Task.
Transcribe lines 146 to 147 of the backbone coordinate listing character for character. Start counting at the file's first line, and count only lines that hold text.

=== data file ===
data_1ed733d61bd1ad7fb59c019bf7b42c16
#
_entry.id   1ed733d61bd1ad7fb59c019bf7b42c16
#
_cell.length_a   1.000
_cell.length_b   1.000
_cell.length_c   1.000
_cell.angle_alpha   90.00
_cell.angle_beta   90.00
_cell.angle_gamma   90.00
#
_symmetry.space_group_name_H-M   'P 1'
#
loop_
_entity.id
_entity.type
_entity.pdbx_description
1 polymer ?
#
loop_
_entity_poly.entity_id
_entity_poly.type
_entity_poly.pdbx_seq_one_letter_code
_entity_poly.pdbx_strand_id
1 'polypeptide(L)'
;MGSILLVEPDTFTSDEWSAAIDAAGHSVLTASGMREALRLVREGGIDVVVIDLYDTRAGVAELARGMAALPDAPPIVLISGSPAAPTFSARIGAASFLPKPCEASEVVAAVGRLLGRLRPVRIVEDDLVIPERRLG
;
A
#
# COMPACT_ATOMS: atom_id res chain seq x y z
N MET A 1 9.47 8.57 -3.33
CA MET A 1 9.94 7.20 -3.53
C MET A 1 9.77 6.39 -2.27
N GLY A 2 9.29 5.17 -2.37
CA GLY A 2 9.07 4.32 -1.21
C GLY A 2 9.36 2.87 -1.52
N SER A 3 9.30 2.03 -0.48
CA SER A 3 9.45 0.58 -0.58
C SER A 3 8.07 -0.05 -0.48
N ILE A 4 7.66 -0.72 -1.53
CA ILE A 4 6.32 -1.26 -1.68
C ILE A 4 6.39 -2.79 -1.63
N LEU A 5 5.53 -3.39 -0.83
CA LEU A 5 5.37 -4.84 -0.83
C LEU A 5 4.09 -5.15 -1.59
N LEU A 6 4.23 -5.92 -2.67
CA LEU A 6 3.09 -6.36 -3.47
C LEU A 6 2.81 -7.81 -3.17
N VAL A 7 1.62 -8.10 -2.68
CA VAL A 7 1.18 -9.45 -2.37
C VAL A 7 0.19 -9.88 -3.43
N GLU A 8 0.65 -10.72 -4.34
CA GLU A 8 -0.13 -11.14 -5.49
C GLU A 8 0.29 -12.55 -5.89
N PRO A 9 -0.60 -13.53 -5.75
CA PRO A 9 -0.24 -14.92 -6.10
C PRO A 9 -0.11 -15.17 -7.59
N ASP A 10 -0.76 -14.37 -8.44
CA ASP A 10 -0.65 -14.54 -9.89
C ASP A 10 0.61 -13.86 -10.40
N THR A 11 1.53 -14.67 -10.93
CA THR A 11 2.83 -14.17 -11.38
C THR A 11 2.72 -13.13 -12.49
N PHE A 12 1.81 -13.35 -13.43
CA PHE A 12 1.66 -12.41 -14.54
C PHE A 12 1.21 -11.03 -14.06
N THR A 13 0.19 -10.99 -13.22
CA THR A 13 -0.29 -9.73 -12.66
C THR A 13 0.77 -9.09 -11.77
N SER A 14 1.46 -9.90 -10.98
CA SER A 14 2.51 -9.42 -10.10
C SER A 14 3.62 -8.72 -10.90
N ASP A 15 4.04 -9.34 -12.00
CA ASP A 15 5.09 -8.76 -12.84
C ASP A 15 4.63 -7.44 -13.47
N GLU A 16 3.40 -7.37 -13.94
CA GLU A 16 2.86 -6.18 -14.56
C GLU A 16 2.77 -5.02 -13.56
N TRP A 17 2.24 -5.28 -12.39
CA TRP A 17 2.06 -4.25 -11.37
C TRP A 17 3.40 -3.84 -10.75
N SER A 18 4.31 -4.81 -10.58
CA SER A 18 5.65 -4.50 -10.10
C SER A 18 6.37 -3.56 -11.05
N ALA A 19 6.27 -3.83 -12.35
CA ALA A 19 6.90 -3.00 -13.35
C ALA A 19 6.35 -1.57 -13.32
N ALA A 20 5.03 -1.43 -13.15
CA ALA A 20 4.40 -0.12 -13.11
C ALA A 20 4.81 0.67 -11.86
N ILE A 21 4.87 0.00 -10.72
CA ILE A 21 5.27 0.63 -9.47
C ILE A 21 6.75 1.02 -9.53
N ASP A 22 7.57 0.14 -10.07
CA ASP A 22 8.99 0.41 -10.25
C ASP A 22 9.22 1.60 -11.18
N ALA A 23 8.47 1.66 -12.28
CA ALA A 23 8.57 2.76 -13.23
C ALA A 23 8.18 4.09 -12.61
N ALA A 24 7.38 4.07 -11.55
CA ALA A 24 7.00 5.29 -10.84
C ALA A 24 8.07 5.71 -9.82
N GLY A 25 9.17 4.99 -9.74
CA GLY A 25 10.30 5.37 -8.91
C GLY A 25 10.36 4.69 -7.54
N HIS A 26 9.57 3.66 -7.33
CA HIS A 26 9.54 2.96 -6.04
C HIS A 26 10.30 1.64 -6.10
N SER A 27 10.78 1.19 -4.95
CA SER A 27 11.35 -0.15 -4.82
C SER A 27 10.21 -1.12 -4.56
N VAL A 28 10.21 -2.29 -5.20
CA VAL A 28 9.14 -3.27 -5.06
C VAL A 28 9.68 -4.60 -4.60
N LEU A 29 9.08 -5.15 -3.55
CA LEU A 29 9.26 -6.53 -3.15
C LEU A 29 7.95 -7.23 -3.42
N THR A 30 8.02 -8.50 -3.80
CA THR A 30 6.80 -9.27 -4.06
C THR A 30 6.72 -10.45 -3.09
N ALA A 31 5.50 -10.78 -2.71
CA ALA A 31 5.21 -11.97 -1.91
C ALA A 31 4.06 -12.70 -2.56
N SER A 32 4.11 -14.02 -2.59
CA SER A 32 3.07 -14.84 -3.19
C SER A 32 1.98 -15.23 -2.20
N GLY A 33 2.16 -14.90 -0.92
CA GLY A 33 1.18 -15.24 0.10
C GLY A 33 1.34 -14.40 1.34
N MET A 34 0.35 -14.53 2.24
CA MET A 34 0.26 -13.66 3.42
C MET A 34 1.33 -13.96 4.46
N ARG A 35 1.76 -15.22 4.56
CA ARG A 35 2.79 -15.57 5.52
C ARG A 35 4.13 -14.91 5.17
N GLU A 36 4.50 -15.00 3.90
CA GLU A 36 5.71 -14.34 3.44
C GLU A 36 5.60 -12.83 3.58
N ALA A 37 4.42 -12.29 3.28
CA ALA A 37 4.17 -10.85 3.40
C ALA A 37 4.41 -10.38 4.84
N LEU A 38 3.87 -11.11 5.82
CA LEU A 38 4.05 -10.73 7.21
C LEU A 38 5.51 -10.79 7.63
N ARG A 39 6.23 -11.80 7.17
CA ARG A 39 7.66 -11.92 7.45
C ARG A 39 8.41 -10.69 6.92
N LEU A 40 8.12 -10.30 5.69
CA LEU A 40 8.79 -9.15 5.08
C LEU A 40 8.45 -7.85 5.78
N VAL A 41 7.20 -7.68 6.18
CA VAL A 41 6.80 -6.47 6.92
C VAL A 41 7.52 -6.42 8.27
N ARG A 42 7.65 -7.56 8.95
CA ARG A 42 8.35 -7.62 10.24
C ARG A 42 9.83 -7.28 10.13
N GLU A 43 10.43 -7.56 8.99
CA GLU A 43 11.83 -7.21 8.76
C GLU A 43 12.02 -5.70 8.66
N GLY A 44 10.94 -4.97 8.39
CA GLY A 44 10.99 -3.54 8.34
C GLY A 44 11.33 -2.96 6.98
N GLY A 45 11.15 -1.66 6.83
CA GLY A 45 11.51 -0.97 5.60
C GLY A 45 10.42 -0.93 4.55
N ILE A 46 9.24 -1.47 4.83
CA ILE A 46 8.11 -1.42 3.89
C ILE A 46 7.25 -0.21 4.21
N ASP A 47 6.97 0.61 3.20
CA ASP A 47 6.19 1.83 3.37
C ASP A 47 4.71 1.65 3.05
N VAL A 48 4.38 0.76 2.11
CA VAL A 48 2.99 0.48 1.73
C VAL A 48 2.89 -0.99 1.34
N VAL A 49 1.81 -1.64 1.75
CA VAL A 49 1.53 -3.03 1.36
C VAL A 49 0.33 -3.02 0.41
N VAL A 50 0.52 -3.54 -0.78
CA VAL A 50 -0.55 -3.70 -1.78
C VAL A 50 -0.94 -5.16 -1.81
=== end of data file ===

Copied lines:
CA ARG A 39 7.66 -11.92 7.45
C ARG A 39 8.41 -10.69 6.92